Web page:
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Suspect beliefs threaten public health

10. 7. 2024 | 620 visits

In recent years, we have witnessed an unbridled spread of suspect beliefs, that may pose significant risks when complying with regulations recommended by the World Health Organization. Suspect beliefs cover a wide range of irrational, paranormal, conspiracy and pseudoscientific beliefs that contradict scientific views about the world. The prevalence of the suspect beliefs may threaten public health, for example, vaccination and prevention programmes.

"In the context of vaccination, suspect beliefs can lead people to a fundamental hesitation to vaccinate themselves or their children, thus threatening collective immunity, and is a risk not only for individuals but also for the wider community. During the COVID-19 pandemic, conspiracy theories about the origin, spread and effectiveness of vaccines became very popular, with more than 20% of people endorsing at least one COVID-related conspiracy belief during that time," says Eva Ballová Mikušková of the Institute of Experimental Psychology of Centre of social and psychological sciences SAS.

Those with conspiracy beliefs were less likely to follow precautions and more inclined to use pseudoscientific health practices—for example, promoting the use of colloidal silver or vitamin C during a pandemic, thereby endangering public health.

“A significant number of people in various countries believed and still believe that their government is covering up the side effects (in their opinion, negative) of vaccines and that they are deliberately not promoting or banning alternative or natural treatments for severe diseases. All of this adds to the scepticism about vaccination. This trend has also spread to other areas of health and is related not only to scepticism towards vaccines but also to the tendency to use scientifically unproven, potentially harmful procedures of alternative medicine, and, at the same time, reduces trust in standard health care," claims Lena Adamus of the Institute of Experimental Psychology of Centre of social and psychological sciences SAS.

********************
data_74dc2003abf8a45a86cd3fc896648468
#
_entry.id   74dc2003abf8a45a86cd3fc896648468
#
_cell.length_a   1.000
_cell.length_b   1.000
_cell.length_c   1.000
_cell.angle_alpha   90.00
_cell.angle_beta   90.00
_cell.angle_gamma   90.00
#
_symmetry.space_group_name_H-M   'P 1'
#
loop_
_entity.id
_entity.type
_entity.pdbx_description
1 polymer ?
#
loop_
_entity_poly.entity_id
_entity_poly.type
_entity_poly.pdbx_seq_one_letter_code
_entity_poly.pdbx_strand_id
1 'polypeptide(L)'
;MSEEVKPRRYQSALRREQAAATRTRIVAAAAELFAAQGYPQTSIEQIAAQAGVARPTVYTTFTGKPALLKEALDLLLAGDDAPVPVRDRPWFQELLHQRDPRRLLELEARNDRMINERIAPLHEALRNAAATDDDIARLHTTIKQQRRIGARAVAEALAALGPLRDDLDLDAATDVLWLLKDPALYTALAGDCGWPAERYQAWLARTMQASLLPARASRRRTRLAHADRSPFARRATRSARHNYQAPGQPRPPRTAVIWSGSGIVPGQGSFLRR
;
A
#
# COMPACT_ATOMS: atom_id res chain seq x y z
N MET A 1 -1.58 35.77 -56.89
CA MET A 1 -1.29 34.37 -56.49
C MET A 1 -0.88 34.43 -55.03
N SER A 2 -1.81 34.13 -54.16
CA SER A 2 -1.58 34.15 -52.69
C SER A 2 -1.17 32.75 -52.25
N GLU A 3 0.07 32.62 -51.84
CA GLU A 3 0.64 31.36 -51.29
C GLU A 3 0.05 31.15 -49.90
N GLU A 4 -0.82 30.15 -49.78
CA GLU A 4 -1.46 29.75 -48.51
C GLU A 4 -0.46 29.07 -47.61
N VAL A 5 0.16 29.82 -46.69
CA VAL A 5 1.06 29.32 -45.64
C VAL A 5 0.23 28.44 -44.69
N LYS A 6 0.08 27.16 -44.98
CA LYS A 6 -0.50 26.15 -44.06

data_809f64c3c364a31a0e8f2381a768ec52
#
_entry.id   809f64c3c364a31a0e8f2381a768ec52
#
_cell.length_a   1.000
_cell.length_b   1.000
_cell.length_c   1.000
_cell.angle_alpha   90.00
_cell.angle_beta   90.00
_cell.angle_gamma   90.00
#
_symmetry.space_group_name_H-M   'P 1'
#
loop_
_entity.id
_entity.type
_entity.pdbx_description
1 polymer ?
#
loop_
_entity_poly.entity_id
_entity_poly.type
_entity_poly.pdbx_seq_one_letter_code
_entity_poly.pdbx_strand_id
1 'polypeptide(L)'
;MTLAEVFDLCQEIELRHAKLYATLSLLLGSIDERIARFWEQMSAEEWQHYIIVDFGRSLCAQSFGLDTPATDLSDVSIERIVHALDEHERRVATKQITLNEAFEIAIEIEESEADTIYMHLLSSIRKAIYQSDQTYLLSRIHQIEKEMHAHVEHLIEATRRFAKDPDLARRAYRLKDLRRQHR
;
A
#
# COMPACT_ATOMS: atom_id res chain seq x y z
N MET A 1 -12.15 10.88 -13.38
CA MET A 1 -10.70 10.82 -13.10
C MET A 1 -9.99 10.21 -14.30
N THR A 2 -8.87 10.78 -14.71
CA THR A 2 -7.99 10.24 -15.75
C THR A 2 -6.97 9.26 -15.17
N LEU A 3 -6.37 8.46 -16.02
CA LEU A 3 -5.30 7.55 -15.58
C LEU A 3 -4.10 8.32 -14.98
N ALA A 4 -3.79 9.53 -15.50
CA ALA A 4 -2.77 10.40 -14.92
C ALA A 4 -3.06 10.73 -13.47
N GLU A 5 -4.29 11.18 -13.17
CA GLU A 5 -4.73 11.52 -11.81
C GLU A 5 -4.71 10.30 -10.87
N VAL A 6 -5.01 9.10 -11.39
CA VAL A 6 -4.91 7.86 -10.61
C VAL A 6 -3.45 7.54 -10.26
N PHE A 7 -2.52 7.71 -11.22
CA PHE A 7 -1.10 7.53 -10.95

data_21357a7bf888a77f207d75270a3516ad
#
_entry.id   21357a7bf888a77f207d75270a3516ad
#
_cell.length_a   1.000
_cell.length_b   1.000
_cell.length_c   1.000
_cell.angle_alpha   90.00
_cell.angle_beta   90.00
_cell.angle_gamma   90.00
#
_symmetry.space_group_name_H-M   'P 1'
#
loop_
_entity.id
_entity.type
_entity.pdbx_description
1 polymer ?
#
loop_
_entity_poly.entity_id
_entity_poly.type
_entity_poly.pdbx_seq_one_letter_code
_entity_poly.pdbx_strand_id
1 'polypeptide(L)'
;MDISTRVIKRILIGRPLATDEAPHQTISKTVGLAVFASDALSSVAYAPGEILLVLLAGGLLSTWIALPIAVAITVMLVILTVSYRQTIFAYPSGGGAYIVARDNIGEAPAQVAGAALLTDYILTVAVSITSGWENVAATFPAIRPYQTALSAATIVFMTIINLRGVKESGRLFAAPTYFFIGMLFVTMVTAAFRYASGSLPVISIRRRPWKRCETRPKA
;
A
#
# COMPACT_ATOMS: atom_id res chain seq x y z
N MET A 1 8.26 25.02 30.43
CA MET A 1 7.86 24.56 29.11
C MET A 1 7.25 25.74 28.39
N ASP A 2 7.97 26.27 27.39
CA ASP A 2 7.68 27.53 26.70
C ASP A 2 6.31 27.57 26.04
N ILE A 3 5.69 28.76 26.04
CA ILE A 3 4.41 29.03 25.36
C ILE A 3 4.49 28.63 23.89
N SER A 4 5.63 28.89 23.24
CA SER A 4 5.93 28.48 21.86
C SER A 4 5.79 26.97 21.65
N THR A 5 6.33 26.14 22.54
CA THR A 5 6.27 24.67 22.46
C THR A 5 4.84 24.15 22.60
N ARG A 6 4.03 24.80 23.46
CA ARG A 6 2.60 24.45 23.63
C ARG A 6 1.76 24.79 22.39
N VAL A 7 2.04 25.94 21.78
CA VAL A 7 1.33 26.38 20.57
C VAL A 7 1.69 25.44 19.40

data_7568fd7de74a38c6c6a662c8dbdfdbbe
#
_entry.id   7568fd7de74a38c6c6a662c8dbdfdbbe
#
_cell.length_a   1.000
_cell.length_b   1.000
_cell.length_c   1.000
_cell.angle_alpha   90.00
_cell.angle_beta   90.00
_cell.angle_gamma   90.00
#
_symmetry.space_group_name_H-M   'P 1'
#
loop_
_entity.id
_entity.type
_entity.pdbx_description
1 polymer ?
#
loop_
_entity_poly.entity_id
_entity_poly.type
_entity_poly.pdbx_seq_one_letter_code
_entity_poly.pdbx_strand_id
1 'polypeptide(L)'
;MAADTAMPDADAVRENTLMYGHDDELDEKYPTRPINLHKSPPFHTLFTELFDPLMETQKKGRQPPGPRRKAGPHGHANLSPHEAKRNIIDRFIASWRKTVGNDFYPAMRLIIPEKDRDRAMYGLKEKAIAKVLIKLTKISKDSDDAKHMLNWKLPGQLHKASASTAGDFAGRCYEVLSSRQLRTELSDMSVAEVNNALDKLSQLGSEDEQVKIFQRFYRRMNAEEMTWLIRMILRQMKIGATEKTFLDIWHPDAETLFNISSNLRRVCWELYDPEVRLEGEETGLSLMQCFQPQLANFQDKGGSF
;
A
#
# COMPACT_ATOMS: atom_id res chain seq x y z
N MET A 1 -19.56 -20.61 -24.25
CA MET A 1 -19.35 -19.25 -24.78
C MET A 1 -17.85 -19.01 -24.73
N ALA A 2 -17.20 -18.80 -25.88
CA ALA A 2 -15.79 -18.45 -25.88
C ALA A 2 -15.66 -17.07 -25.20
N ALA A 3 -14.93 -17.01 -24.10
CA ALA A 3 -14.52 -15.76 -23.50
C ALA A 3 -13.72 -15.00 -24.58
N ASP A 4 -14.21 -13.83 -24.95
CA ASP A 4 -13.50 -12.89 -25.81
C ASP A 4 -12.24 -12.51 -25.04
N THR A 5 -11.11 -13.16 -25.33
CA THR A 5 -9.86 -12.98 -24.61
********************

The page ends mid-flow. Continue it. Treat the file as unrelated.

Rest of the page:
Given the alarming correlation between suspect beliefs and their adverse health consequences, researchers and health professionals have called for targeted interventions to expose these beliefs and work to restore trust in science and health systems.

"Uncovering suspect beliefs is not only difficult but often insufficient because the beliefs persist even after we uncover them. That is precisely why our recently published study investigated the possibility of rectifying suspect beliefs about vaccines and vaccination, and also what influence such beliefs can have on the choices of Slovaks in the healthcare area. The main objective of our research was to test an intervention to uncover suspect beliefs about vaccines. At the same time, we tested the effectiveness of debunking suspect beliefs to enhance general attitudes towards vaccines, intentions to vaccinate against human papillomavirus (HPV) and increasing the intention to seek medical help in case of need," ads the experts. 

The results of the study indicate that people who support various suspect beliefs have less positive attitudes towards vaccination, a lower willingness to get vaccinated against HPV, express weaker support for the vaccination programme and are less willing to seek medical help and consultations. This means that suspect beliefs are difficult to debunk and that they can have adverse and long-term effects on prevention programmes and the future level and quality of public health.

More information can be found in this free article:

Adamus, M., Ballová Mikušková, E., & Kohut, M. (2024). Conspire to one's own detriment: Strengthening HPV Program Support Through Debunking Epistemically Suspect Beliefs. Applied Psychology: Health and Well-Being, 1–19. https://doi.org/10.1111/aphw.12570


Edited by Monika Tináková

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